Artists from our Museum Mentors have been studying Royal Pavilion & Museums’ unique collection of Victorian Christmas cards.
Museum Mentors is a collaborative and inclusive group of artists. Some are marginalised artists who benefit through support and mentoring. Access to the museums’ collections provides the group with rich opportunities for inspiration and creativity.
The 27 artists share a collective sense of creative passion bringing their own unique style, energy and ideas to the group. Each artist is inspired to express and represent visually, with the ultimate aim of connecting with an audience.
Members were particularly interested in the themes depicted. There seemed to be a genuine lack of the traditional imagery we all so easily associate with Christmas.
No Christmas trees, no baubles, no presents….most surprising of all….no Father Christmas. ‘That’s fine by me!’ said Simon.
Group member Jon Hart explained that he enjoyed looking at the cards – he has completed three pieces of artwork inspired by his chosen cards,
“My favourite is the robins” he said.
Jon is a prolific painter. He worked on a community farm for around 15 years, involved in veg growing and wildlife conservation, his passion for nature most definitely reflected within his art.
Sharon shared ‘I really loved how all the cards are non traditional and very detailed, which made it more personal’.
Ann Ruane shared ‘A heart filled with warmth & joy is all I need at Christmas’.
The tinsel, glitz and the trappings does not suit us all.
‘I chose a card, I like the sunset behind the clouds. I enjoy drawing landscapes and buildings. My favourite medium is coloured pencil, this year I introduced paint into my work. The first time in five years, I hadn’t used a brush for quite a long time.
I enjoy mixing both pencil and paint, I feel like I have discovered new skills, a new approach. I still feel like there’s a lot more to learn.’
Leslie wanted to make a book for her new nephew ‘Teddy’, choosing collage as her medium. ‘I like the crown, Sunny Crowns, Teddy will like that’.
The book includes an abundance of her signature flower motifs. Leslie has been creating repeat flower patterns since childhood, drawing and creating most definitely Leslie’s favourite activity.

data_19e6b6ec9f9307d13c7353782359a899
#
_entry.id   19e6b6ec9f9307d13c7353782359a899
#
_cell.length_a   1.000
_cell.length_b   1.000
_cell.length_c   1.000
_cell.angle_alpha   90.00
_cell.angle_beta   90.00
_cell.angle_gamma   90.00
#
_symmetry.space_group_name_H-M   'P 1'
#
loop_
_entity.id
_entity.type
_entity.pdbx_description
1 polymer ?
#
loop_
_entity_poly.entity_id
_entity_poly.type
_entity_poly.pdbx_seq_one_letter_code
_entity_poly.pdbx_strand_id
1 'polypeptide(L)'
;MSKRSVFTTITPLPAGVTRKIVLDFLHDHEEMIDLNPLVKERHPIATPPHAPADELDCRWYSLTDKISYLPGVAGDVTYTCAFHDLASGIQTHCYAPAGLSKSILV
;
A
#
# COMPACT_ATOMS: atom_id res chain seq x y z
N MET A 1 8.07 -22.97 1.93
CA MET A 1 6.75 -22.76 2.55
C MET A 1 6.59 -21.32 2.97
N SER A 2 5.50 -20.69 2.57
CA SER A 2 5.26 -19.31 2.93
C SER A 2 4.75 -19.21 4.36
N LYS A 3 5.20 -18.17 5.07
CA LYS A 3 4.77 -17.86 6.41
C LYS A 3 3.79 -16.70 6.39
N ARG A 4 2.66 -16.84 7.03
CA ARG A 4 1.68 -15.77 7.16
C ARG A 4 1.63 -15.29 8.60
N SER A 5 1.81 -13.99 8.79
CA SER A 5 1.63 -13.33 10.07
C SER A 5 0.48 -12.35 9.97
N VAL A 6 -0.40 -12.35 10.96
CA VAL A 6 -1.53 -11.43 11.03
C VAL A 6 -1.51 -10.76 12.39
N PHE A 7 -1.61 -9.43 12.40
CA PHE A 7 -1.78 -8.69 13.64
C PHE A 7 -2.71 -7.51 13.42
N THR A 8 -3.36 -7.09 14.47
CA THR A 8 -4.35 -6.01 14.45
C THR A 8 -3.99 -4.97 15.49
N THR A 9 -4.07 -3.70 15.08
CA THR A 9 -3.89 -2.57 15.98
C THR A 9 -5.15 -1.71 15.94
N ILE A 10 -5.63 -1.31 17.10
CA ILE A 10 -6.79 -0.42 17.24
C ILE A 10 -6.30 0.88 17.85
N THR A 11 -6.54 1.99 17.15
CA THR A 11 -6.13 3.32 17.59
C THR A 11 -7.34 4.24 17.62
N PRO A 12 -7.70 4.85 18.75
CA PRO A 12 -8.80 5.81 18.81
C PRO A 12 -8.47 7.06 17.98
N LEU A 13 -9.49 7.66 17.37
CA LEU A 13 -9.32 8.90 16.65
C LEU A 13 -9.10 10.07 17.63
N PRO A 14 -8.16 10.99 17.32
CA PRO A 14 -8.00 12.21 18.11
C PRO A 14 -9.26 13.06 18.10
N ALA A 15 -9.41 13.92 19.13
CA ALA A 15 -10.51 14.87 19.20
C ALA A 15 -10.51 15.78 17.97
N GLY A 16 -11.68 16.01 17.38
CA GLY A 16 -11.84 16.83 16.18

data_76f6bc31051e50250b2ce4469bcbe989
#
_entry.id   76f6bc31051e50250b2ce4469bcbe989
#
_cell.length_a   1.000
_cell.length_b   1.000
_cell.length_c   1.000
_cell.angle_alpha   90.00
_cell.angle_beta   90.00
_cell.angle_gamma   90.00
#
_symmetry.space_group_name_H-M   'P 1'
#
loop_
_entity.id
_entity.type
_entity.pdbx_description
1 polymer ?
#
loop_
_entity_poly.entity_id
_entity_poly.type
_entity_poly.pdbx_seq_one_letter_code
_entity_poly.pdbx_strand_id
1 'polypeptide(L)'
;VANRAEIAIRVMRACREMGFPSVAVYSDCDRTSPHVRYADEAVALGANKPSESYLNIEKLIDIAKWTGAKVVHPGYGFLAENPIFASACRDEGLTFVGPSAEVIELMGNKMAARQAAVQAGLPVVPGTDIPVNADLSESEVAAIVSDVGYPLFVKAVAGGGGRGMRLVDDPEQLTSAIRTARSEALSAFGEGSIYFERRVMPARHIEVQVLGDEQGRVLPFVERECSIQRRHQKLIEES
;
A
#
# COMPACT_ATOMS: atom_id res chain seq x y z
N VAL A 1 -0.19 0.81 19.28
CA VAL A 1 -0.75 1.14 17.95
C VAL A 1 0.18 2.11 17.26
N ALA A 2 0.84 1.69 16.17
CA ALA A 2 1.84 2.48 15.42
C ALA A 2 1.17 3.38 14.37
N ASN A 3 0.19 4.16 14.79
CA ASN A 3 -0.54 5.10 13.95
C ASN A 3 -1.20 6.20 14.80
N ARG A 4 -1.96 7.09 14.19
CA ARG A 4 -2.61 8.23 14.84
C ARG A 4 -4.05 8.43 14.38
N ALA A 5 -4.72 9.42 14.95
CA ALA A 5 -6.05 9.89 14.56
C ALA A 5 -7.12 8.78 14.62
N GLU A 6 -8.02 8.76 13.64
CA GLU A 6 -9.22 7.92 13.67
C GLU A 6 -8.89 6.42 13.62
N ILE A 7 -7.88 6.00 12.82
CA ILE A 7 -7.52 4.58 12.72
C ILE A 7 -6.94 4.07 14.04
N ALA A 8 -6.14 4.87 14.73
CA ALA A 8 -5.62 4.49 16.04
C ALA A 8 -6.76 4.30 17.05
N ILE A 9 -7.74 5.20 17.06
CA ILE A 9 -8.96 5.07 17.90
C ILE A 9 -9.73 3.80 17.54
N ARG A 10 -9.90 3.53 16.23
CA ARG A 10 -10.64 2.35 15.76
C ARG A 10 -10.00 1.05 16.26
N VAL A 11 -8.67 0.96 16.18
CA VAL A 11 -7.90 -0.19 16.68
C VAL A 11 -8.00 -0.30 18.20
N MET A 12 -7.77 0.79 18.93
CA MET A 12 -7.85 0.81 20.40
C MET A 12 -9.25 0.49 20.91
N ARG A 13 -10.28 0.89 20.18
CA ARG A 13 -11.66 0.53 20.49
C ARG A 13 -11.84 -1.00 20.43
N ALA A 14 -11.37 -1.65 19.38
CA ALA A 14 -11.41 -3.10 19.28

Members were intrigued by the early print methods used for creating Christmas cards and other ephemera.
Printers constantly experimented with methods of reproducing illustrations, Three techniques were predominant: steel engraving, wood engraving, and lithography.
Steel engraving involves cutting a design into metal plate. The incised areas hold the ink which is transferred onto paper when it is run through a printing press.
Later in the Victorian period, wood engraving became the preferred medium for graphic reproductions. To make a wood engraving, a craftsman would copy the original drawing onto the face of the end grain of a block of boxwood. An engraver would cut into the block with a v-shaped tool, excising the areas that would not be printed. All ready for the inking process.
Chromolithography began to be employed to print color images in the 1850s. An image would be drawn with a grease pencil or greasy ink onto a flat, porous surface such a stone or a metal plate. The image would be affixed to the plate with an acid bath. The plate would be coated with an ink mixture which adhered only to the greasy portion of the surface, sitting atop the flat surface of the printing plate. Typically, individual colors in the illustration would need their own plates.
Christmas card sale
Run as a not-for-profit the proceeds from the card sale will go towards the group resources.
The Christmas card sale will be held every Thursday and Friday during December 2018 in the Brighton Museum Foyer between 2-4pm.
We wish you all a very joyful Christmas time.
Debbie Bennett, Museum Mentors